I was diagnosed with bipolar 1 disorder with psychosis, generalized anxiety disorder, mild temporal lobe epilepsy and an eating disorder when I was 25. Not really something you run and put on your resume under achievements. Well, actually, nowadays I do.
I didn’t initially embrace the idea of having a mental illness. Who would?
Instead, I flat out denied it, for 5 years. Even after four psych ward stays, multiple suicidal depressions, psychotic episodes, countless manias. Even after having to move in with my parents, losing my car, career, friends and money.
Even after running down the street naked in a psychosis I wouldn’t accept I had a mental illness.
Eventually however, I did. With the guidance of caring (and extremely patient) parents and healthcare professionals, I did.
Then it was another journey of 5 more years to get back on my feet living independently, working, enjoying the company of friends and in a loving relationship.
I laugh when I think of how life works. I would never have the career I do, had I not gone crazy in the first place!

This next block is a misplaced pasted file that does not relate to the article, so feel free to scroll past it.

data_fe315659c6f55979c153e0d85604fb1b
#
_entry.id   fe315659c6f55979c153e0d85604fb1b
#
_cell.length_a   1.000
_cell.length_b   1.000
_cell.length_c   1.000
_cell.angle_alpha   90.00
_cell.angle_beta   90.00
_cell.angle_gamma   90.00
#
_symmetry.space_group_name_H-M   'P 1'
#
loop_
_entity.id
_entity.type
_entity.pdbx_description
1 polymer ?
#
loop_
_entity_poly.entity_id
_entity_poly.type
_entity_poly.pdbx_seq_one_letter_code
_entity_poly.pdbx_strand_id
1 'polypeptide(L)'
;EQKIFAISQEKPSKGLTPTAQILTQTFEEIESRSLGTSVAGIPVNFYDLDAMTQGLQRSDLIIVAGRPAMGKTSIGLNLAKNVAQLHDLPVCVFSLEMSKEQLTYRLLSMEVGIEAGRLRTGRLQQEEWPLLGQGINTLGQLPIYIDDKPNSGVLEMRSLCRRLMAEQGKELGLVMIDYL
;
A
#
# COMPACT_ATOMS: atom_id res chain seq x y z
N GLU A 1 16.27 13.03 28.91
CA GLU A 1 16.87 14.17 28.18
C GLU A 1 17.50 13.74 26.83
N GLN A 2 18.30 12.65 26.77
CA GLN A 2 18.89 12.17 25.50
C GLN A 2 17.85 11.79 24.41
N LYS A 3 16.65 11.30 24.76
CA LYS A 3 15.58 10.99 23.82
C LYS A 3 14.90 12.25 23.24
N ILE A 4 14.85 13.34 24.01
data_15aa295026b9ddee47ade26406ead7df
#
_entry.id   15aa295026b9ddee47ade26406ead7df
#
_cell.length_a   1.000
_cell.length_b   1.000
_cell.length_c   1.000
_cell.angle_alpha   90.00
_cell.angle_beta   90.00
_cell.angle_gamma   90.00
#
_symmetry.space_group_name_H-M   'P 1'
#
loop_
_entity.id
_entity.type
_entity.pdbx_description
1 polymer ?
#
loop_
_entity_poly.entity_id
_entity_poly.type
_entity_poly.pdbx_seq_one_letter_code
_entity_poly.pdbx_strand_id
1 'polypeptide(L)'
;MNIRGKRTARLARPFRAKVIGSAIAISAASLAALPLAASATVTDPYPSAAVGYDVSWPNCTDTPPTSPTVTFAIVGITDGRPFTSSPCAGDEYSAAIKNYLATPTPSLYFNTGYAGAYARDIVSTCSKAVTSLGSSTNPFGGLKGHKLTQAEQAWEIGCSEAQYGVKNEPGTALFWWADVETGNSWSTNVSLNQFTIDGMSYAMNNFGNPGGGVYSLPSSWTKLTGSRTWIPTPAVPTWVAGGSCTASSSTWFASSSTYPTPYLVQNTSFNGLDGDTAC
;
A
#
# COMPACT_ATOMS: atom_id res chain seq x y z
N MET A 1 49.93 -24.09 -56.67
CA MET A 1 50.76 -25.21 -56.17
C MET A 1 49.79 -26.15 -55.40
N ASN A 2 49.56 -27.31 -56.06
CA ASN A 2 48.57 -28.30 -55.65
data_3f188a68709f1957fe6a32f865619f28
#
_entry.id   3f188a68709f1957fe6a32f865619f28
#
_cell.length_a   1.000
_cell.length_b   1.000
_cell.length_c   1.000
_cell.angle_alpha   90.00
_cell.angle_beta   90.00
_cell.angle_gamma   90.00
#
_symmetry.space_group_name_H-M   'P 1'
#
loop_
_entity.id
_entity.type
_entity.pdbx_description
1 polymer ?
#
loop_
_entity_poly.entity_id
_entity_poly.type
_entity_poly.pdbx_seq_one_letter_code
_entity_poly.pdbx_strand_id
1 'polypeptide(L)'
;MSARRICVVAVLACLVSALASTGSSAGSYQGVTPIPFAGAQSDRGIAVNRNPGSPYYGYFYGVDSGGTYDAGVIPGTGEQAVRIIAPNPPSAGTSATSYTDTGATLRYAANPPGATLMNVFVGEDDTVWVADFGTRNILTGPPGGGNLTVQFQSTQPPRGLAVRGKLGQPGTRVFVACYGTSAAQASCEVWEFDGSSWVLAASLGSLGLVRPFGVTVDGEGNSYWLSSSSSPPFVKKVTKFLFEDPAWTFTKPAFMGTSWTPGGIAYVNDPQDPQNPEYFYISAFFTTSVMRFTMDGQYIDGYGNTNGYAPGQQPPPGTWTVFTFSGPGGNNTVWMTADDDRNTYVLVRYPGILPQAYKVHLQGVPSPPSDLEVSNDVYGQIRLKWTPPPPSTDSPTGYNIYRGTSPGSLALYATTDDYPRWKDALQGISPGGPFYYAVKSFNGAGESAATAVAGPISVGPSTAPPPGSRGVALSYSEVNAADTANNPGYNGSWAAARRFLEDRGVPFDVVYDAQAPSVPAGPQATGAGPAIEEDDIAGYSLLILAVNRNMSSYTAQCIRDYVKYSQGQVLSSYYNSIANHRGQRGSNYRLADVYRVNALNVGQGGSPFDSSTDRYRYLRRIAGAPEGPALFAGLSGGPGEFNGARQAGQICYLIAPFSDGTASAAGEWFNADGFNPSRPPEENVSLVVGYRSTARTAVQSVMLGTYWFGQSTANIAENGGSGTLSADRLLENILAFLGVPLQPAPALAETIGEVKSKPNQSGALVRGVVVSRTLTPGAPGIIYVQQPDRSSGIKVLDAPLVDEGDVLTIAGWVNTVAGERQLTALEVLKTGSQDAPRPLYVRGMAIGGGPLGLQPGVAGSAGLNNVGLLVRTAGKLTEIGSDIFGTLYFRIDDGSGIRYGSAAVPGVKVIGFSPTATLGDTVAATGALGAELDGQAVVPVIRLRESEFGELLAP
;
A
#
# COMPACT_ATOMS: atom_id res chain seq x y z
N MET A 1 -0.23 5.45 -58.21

I was originally trained as an actor. But my career derailed – untreated mental illness has a way of doing that. When I returned to work, I got a job as a receptionist. It was good, stable and healthy.
But I craved more creativity in my life. I needed creativity in my life.
I started writing about my experiences. I submitted to a disability arts festival to “read from my book”. I was accepted. But I didn’t a have a book. I didn’t even have any excerpts!
So, I got to work, and wrote. Wrote not a book, but a long monologue for the stage. Acting was what I knew. People like it and asked “Is it part of a one-person stage show?” I said “Sure.” I know opportunity when it knocks.
From there I wrote a full keynote show. I started presenting it at organizations and conferences locally, then across North America, then internationally.
Since then I’ve written four more theatrical keynotes. Now I have a career speaking about mental health, smashing stigma and leading wellness and creativity workshops .
I love what I do. I get to openly talk about what I used to be ashamed of. People want to hear about it. People want to feel comfortable talking about mental health. It’s like finding a family I never knew I had. And for an only child, that’s pretty cool.
Staying well is an on-going process. I don’t take my mental health for granted. I can’t. I need to do certain things everyday to stay well. Exercise, meditate, take medication, sleep enough – to name a few.
My life is very different from what it was when I struggled with severe depression, suicide, anxiety, psychosis and my eating disorder. Now that I’ve learned to manage my conditions, my focus is on healing, creativity, flourishing and gratitude. It’s also about sharing those things with others.